Before I saw the Mattel version, the Franklin Mint vinyl Lucy was more than adequate in my opinion. I thought the sculpt did a fairly good job of capturing Lucy (although not as good as their porcelain sculpt) and I loved the fact that most of her memorable TV outfits were available in fashion-doll size. Once I saw the Mattel version (and popped the episode in my DVD player to refresh my memory), I was able to see just how much they had missed the mark by.

The facial sculpt is more of a "beautiful Lucy" than a comic Lucy, and I think this is a huge mistake. On top of that, there are many subtle details that Mattel was able to capture that the Mint chose to ignore. This is even more astounding when considering that Mattel's doll is a much smaller scale. FM has no sparkles on Lucy's tie or waist, they omitted the rhinestone glasses, there is no coffee cop as a prop, and no putty nose is available to make the situation laughable. Instead, they released a barebones classic 1950’s outfit that is true to the period, although somewhat misses the mark of its inspiration.

To see more I Love Lucy doll photos, visit my regular website.

Tuesday, January 26, 2010

Lucy: LA at Last by Mattel

"I Love Lucy" is still one of my favorite TV shows, and "L.A. at Last" ranks as one of my all-time-favorite episodes.

After a particularly grueling cross-country car trip for the Ricardos and the Mertzes, the gang finally arrives in Hollywood where Ricky is to do a movie. Anxious to see all of the movie stars, Lucy goes to their "watering hole": The Brown Derby. There she encounters her ultimate dreamboat, William Holden. Tired of being stared at by too many fans, a playful Holden turns the tables and focuses his gaze on Lucy. Unable to handle the situation, Lucy promptly leaves the restaurant, but not without repercussions: she runs into a waiter who accidentally dumps a pie onto Holden’s face.

Wanting to please his wife, Ricky decides to bring his new Hollywood film-star friend home to meet her: William Holden. Lucy is terrified to leave her bedroom to meet him, so she dons an outlandish disguise: fake rhinestone glasses, a turban, and a large putty nose, which continues to change shape as Lucy itches her nose.

When Holden lights her cigarette, her nose catches on fire and Lucy's ruse is over. All ends well as Holden graciously changes the story from their previous encounter so that Ricky won't be angry with her.

This episode must be seen; words just can't describe the comedy. The facial expressions (of which Lucille Ball had a mastery), the lines, the is absolute perfection.

Speaking of perfection, Mattel's version of this particular show is also perfection. Not only is the costume the most accurate one ever done, it captures the comedic beauty of Lucille Ball. My one regret is that the nose is not removeable. Other than that, they have captured just about every other detail, including the sparkles on her waistband and necktie.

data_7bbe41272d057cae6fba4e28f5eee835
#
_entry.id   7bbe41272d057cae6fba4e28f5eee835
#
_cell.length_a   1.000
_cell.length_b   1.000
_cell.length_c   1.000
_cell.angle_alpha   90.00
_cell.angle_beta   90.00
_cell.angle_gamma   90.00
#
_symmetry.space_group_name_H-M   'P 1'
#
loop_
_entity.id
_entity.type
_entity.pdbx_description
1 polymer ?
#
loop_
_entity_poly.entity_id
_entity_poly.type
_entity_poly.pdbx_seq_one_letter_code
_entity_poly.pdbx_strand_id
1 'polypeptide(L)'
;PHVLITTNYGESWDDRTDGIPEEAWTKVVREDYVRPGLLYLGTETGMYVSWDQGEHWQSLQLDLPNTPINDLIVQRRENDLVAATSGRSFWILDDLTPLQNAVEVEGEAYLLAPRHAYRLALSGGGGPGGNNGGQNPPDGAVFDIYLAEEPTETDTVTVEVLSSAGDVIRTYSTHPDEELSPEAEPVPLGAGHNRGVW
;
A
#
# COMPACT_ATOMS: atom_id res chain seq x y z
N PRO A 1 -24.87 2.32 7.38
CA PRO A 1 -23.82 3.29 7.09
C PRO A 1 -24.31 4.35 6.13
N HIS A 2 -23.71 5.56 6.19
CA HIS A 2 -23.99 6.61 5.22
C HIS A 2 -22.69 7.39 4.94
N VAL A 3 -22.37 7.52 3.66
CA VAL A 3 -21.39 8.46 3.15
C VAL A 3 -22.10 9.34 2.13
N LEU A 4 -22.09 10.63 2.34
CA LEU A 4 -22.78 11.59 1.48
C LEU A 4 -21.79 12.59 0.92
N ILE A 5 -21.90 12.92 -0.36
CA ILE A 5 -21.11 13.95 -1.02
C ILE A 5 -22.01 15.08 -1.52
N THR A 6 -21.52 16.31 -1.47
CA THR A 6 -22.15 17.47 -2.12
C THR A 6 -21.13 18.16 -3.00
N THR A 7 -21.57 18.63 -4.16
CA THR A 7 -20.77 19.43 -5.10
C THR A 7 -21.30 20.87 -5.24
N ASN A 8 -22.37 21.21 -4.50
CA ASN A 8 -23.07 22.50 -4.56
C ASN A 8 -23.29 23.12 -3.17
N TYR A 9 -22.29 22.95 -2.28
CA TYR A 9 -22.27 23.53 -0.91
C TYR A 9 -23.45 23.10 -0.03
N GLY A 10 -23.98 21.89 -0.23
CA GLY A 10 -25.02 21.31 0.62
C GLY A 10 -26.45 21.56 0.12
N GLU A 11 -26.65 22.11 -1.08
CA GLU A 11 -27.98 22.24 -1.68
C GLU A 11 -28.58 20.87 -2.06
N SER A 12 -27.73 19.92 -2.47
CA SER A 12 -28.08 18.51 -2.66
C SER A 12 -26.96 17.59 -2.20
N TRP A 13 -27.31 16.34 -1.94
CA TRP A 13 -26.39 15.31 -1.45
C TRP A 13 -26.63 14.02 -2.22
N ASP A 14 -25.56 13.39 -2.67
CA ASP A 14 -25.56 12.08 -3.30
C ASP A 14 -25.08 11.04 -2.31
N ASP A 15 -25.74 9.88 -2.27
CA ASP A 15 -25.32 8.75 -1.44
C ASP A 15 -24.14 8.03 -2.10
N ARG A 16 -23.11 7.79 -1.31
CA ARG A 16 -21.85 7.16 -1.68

Kudos to Mattel on a job well done, which is even more astounding at this small scale. And yes, the coffee cup is included!

To see more I Love Lucy doll photos, visit my regular website.

Sunday, January 24, 2010

Tonner Scarlett: My Mother's Portières

In my opinion, Vivien Leigh is one of the most timeless beauties I have ever seen. For this reason, I am somewhat critical of the sculpts that I have seen of her. Tonner does a good job of capturing her beauty (I still prefer the Franklin Mint version though), but there is an "edge" to her features that they seem to have missed, and as many have noted before, the hair is definitely the wrong shade. This is quibbling though when it comes to this particular doll, as the fabric, drape, and accessories are very well done. The feathers on the hat are ridiculously large, but if one wanted to fix/trim them, it could probably be done with ease.

This particular outfit is pretty much the standard whenever a doll company attempts to do Scarlett, and I would say this is for three reasons. First, it is obviously a beautiful dress; not very complicated, it is rather simple yet elegant. The two shades of green, the soft velvety fabric...costume designer Walter Plunkett knew his stuff! Reason #2 is because of how it was 'created' according to the book and movie. Way before Maria Von Trapp yanked her curtains down for playclothes in the movie "The Sound of Music," Scarlett O'Hara was pulling down her mother's portières for a much more dire reason: survival. Reason #3: this signifies a turnaround in Scarlett's maturity. She has fulfilled her father's early prophecy that eventually her "love of the land" will take over her. Misguided as it is to sell herself in marriage to a man she doesn't care for (Frank Kennedy) to save Tara, it is a far cry from her first marriage (attempting to make Ashley jealous).

For the first photo, I have placed Scarlett in Atlanta, with the Robert Schade Civil War Cyclorama as her backdrop.